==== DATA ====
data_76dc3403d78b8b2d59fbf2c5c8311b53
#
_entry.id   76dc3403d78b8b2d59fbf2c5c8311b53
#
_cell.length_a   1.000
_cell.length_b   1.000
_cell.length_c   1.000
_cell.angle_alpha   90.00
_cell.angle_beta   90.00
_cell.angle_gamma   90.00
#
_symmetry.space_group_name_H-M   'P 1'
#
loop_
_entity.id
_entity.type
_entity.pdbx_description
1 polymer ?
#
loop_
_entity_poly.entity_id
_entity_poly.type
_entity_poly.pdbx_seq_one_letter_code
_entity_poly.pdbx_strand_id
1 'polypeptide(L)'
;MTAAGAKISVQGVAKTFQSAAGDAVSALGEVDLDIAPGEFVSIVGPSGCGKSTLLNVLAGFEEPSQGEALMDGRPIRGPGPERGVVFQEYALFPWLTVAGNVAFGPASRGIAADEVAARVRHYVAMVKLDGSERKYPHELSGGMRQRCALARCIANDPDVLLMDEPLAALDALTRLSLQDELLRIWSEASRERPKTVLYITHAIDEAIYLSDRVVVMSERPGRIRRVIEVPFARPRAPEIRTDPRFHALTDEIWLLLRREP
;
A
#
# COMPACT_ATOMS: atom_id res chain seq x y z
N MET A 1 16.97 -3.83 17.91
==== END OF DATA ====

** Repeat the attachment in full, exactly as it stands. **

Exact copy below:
data_76dc3403d78b8b2d59fbf2c5c8311b53
#
_entry.id   76dc3403d78b8b2d59fbf2c5c8311b53
#
_cell.length_a   1.000
_cell.length_b   1.000
_cell.length_c   1.000
_cell.angle_alpha   90.00
_cell.angle_beta   90.00
_cell.angle_gamma   90.00
#
_symmetry.space_group_name_H-M   'P 1'
#
loop_
_entity.id
_entity.type
_entity.pdbx_description
1 polymer ?
#
loop_
_entity_poly.entity_id
_entity_poly.type
_entity_poly.pdbx_seq_one_letter_code
_entity_poly.pdbx_strand_id
1 'polypeptide(L)'
;MTAAGAKISVQGVAKTFQSAAGDAVSALGEVDLDIAPGEFVSIVGPSGCGKSTLLNVLAGFEEPSQGEALMDGRPIRGPGPERGVVFQEYALFPWLTVAGNVAFGPASRGIAADEVAARVRHYVAMVKLDGSERKYPHELSGGMRQRCALARCIANDPDVLLMDEPLAALDALTRLSLQDELLRIWSEASRERPKTVLYITHAIDEAIYLSDRVVVMSERPGRIRRVIEVPFARPRAPEIRTDPRFHALTDEIWLLLRREP
;
A
#
# COMPACT_ATOMS: atom_id res chain seq x y z
N MET A 1 16.97 -3.83 17.91